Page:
Santa Bárbara is not a central location to travel to from the city, but many customers are willing to drive up to an hour or more from the capital, San José, to try the food. “Everyone has been here, even presidents, former presidents, politicians and businessmen,” he says, showing the photos that decorate the room.

Rice with vegetables and seafood, from La Lluna de Valencia, in Costa Rica.
Rice with vegetables and seafood, from La Lluna de Valencia, in Costa Rica.Lyon fotografía

Vicente Aguilar was born in “a small town near Valencia,” although he hesitates to specify the exact location: “Sometimes I don’t know if it is Alboraya, which is a town known for its tiger nuts, or if I am from Meliana. But hey, there is an orchard between those two towns. I was born there,” he specifies. He never received any professional training in cooking. He learned, he says, from his parents and grandparents, as one of the housework tasks. “From the age of five I made breakfast for my grandfather, and from there comes a little of my love for cooking,” he explains.

Vicente does not like the word “chef,” which he says is a “a little too big” for him. He prefers to describe himself as an “artisan” because, like his younger brother, Toni, who has a restaurant in Valencia called Barraca de Toni Montoliu, he is self-taught.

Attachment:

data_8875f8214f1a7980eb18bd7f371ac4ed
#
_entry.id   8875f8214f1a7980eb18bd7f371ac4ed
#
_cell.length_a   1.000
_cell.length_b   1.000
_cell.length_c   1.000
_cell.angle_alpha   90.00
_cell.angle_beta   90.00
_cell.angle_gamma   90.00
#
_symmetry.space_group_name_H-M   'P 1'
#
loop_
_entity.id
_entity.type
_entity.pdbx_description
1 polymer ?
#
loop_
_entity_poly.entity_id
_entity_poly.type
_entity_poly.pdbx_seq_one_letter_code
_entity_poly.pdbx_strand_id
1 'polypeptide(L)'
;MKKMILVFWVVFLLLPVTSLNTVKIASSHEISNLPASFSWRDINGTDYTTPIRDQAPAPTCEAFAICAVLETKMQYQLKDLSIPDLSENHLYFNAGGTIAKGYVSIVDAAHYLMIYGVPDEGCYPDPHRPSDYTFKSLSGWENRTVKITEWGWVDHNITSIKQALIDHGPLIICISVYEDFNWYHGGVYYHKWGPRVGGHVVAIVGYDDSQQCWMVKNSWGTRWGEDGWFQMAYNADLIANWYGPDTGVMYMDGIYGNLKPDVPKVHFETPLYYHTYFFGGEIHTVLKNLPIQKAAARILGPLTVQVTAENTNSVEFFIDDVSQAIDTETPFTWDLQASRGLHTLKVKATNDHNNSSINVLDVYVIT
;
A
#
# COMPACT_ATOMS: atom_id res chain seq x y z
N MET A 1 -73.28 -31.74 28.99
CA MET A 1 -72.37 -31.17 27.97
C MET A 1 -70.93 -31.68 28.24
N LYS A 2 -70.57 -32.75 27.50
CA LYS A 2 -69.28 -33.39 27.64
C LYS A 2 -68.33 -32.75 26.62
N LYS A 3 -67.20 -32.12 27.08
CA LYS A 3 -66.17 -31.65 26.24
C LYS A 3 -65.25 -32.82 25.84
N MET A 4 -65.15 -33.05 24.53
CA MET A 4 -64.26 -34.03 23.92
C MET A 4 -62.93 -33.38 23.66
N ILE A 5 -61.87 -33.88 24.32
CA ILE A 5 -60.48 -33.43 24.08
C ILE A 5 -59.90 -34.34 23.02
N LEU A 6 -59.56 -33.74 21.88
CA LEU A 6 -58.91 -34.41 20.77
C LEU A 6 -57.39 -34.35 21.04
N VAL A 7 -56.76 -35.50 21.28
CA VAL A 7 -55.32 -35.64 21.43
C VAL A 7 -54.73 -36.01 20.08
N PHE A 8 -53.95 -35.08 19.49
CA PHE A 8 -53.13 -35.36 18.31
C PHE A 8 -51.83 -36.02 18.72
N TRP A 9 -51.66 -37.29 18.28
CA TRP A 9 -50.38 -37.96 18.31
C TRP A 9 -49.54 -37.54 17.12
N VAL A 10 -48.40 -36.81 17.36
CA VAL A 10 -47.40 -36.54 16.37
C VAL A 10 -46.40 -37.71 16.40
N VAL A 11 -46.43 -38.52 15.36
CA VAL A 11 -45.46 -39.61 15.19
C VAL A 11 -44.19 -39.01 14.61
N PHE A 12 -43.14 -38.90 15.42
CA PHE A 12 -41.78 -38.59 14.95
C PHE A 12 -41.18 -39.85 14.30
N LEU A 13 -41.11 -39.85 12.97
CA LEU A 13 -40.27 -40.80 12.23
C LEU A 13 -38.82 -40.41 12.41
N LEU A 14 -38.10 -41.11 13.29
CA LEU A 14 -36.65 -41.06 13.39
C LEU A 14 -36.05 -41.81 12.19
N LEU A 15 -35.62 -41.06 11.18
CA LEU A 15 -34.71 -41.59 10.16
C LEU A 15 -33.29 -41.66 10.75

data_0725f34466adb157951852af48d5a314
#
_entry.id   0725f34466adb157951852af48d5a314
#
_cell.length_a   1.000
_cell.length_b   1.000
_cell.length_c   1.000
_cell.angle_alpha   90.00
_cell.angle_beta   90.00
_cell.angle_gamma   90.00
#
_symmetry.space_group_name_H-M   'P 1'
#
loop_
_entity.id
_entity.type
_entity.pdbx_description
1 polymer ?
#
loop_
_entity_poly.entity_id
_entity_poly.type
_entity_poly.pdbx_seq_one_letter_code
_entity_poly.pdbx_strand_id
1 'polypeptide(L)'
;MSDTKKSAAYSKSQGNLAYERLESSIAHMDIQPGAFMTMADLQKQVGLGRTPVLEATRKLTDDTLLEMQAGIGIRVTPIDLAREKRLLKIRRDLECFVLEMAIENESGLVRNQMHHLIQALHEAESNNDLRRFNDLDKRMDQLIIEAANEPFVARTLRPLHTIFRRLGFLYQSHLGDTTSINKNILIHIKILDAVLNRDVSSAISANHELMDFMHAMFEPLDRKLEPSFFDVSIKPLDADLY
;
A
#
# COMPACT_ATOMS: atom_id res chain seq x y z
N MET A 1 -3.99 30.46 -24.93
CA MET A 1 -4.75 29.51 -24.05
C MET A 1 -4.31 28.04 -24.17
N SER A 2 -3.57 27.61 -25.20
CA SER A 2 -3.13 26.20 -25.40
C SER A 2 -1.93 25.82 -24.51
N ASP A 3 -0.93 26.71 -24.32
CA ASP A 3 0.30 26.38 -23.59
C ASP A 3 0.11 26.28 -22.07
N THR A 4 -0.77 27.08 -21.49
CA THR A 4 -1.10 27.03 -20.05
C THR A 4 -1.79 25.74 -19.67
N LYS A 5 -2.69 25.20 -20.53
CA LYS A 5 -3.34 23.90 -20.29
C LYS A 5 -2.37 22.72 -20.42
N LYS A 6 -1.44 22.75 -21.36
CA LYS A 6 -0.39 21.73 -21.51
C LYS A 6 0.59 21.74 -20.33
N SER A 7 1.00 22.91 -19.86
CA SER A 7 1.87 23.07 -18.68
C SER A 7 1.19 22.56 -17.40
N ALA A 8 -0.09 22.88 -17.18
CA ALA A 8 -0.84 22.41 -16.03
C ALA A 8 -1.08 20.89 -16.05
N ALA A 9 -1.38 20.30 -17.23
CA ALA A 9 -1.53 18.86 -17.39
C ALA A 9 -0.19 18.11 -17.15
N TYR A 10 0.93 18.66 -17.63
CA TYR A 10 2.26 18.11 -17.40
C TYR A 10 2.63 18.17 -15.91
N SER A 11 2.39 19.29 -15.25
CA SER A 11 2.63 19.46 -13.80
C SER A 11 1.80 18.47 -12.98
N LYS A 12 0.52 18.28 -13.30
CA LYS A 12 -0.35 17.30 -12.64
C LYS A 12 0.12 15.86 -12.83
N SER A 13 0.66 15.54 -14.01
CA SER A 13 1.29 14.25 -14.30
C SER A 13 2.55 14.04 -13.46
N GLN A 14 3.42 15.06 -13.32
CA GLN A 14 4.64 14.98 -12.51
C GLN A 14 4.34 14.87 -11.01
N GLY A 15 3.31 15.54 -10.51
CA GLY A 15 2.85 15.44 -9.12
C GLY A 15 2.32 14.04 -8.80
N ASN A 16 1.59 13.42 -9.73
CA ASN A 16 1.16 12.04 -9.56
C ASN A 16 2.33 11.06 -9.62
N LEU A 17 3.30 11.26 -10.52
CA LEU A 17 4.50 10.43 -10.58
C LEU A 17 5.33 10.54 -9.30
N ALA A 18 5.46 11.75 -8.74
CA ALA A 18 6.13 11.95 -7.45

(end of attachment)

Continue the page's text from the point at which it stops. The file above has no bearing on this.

Grilled octopus with potatoes.
Grilled octopus with potatoes.David Cordero Rivera

When La Lluna de Valencia opened, Vicente had never even cooked in a restaurant. He arrived in Costa Rica in 1982, working as a consultant for United Nations projects in Central America and the Caribbean. Before that he had lived in Honduras, El Salvador, Nicaragua and the Dominican Republic. It was that experience that got him hooked on Central America, he says. When his second child was born, he decided to move to Costa Rica because the political situation in the rest of the region was “quite difficult.” “Costa Rica offered all the advantages of living with a family. It is a country that does not have an army and it shows. The people here are calm and nice,” he says. Vicente quickly detected an important gastronomic similarity between his native Valencia and his new home: “Costa Ricans and Valencians have in common that we can eat rice in the morning, at noon and at night. Here they have the gallo pinto and the casado and they eat a lot, and I mean a lot of rice.”